The power of music is as old as the first human heartbeat. Music communicates emotions, inspires creativity, and provides healing. From 1697, literature gives us William Congreve’s play, “The Mourning Bride” with the famous opening line: “Music has charms to sooth a savage breast, to soften rocks, or bend a knotted oak.” Scores of studies show evidence of music’s use for human health and wellbeing. A new study by the British Academy of Sound Therapy (BAST) found certain types of music listened to for specific lengths of time boosts mood states.
Curiosity asks, can music tame the tabby?
Music Cats Like
An increasing number of studies researching the effects of music on cats suggest that cats show physiological and behavioral responses to certain types of music. A study in 2015 showed that cats under general anesthesia experienced changes in respiratory rate and pupil diameter when exposed to classical music (Barber’s ‘Adagio for Strings (Opus 11)’, pop (Natalie Imbruglia’s ‘Thorn’), and heavy metal (AC/DC’s ‘Thunderstruck’). As you may guess, the cats appeared more relaxed with the classical music, pop garnered a “meh” response, and heavy metal rocked the cats, resulting in increased respiratory rate and pupil diameter, indicating a stress response.
A study by Charles Snowdon, an animal behaviorist at the University of Wisconsin, and David Teie from the University of Maryland School of Music, evaluates how cats respond to classical music compared to cat-specific music. Cat-specific music isn’t cat sounds but music that features pitch, tempo, and timbre that cats find naturally appealing; for example, the tempo of purring, the suckling sound during nursing, and frequencies in feline vocal range, which is two octaves higher than for humans. The four sound-samplings used were Johann Sebastian Bach’s ‘Air on a G String’, Gabriel Fauré’s ‘Élégie’, and two cat-specific compositions written by David Teie. Purring and rubbing against the speakers were considered positive responses, while hissing, an arched back, and piloerection (erect fur) were deemed negative responses.
More cats displayed positive responses toward the specialized cat music than the classical selections. The researchers suggest that using cat-specific music to calm anxious cats provides auditory enrichment in the environment, which helps reduce separation anxiety for pets at home alone or newly adopted pets.
Calming Cats With Music
In a recent study, researchers from Louisiana State University expanded on the positive results in the earlier cat-specific music study to further examine the calming effects of cat music during a physical exam at a veterinary clinic. Over a period of three sessions, 20 cats heard 20 minutes of classical music, Gabriel Fauré’s ‘Élégie’, cat music, David Teie’s ‘Scooter Bere’s Aria,’ or silence before the physical exam. The cats were assessed using three scores: cat stress scores based on behavior and body postures, handling scale scores based on cats’ reactions to handlers, and neutrophil:lymphocyte ratios from blood samples to measure physiological stress.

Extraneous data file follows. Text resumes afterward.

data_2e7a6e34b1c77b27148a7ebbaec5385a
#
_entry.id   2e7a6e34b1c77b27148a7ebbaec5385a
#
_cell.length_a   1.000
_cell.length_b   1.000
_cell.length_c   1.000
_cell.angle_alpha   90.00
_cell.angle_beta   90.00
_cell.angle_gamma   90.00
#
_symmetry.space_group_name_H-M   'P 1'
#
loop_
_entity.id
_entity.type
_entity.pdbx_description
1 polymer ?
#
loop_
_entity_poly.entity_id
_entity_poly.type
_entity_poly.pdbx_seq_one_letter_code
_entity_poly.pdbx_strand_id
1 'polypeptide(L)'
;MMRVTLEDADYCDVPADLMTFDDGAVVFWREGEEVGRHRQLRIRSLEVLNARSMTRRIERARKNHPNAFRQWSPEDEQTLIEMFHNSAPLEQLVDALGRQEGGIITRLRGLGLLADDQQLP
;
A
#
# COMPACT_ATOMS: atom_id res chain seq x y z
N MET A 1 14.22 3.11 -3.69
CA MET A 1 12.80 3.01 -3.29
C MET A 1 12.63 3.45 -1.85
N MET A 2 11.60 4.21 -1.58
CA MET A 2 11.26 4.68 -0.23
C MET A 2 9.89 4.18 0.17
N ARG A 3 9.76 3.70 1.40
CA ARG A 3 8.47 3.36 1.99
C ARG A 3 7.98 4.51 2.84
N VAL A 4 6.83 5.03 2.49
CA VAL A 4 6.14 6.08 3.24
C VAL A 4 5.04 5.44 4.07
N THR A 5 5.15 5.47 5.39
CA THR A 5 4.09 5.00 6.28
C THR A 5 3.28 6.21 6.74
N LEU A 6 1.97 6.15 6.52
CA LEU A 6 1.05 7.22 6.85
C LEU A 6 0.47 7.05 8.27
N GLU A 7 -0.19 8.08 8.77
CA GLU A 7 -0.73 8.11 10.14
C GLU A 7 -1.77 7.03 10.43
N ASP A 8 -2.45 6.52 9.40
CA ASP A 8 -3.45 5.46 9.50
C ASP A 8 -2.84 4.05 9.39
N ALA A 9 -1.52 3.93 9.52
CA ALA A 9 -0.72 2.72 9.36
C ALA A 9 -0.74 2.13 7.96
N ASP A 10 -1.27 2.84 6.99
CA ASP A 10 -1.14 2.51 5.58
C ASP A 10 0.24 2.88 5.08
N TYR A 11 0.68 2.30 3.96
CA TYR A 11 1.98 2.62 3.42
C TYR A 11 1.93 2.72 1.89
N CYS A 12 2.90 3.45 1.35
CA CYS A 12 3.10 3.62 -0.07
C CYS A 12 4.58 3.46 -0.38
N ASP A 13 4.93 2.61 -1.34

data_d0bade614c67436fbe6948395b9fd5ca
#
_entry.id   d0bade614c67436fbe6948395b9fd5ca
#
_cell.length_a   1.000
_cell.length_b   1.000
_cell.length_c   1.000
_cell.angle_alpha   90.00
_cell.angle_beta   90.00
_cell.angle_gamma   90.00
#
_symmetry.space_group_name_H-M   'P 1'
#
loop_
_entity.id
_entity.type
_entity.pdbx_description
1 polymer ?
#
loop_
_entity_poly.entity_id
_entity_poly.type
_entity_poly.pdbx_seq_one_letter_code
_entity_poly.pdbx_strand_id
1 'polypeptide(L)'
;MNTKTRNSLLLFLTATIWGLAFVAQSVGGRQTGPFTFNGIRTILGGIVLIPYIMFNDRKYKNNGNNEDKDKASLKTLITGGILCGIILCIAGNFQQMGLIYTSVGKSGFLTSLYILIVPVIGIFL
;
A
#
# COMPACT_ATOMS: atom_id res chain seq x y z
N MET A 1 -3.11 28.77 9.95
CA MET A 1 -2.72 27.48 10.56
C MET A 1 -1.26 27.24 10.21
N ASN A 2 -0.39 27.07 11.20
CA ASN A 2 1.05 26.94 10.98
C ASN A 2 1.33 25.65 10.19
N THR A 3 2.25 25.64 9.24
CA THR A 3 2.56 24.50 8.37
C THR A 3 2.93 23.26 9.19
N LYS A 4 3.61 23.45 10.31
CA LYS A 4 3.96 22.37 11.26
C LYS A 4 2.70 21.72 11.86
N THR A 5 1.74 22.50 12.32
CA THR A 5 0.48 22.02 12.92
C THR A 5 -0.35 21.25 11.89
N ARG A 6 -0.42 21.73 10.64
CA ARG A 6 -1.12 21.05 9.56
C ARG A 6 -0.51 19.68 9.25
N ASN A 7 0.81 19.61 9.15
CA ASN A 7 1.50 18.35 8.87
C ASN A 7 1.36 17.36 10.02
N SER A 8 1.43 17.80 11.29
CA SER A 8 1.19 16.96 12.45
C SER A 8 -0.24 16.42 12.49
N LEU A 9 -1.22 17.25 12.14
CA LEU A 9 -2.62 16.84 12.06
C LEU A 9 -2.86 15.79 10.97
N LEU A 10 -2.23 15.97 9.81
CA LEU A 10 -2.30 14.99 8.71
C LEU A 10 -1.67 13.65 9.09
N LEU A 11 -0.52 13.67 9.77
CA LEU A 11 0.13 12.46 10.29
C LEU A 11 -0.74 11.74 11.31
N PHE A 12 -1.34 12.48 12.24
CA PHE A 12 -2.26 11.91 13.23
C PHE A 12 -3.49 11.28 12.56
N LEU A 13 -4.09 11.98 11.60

The distinct results showed significantly lower cat stress scores and handling scale scores in cats who listened to cat music over classical music or silence. All cats showed a positive response to the cat music regardless of the age, breed, sex, neutered or not, or whether they lived indoors or out. The same results weren’t reflected in the neutrophil:lymphocyte ratios but researchers think the 20-minute music dose wasn’t long enough to affect this marker.
The cats’ reduced stress after listening to cat music allowed for a more thorough physical exam and accurate vitals. The researchers conclude that playing cat-specific music in the waiting rooms reduces anxiety and increases the quality of care in the vet clinic, which benefits the welfare of the cat.
Music is a form of communication that evokes an array of emotions. It can boost mood, reduce stress, and improve physical and mental health and wellbeing. Science shows cats also reap health benefits from music. We may leave on the radio for our cats at home or play classical music in the car for them to help promote a sense of calm, but because music composed for humans appeals to us in pitch and rhythm, often played in a loud volume, it usually doesn’t appeal to cats. Some music may overstimulate them or increase fear. Cats may not groove to the music we listen to, but if you want to add a layer of auditory enrichment to your cat’s environment, cue cat music!
This article was reviewed/edited by board-certified veterinary behaviorist Dr. Kenneth Martin and/or veterinary technician specialist in behavior Debbie Martin, LVT.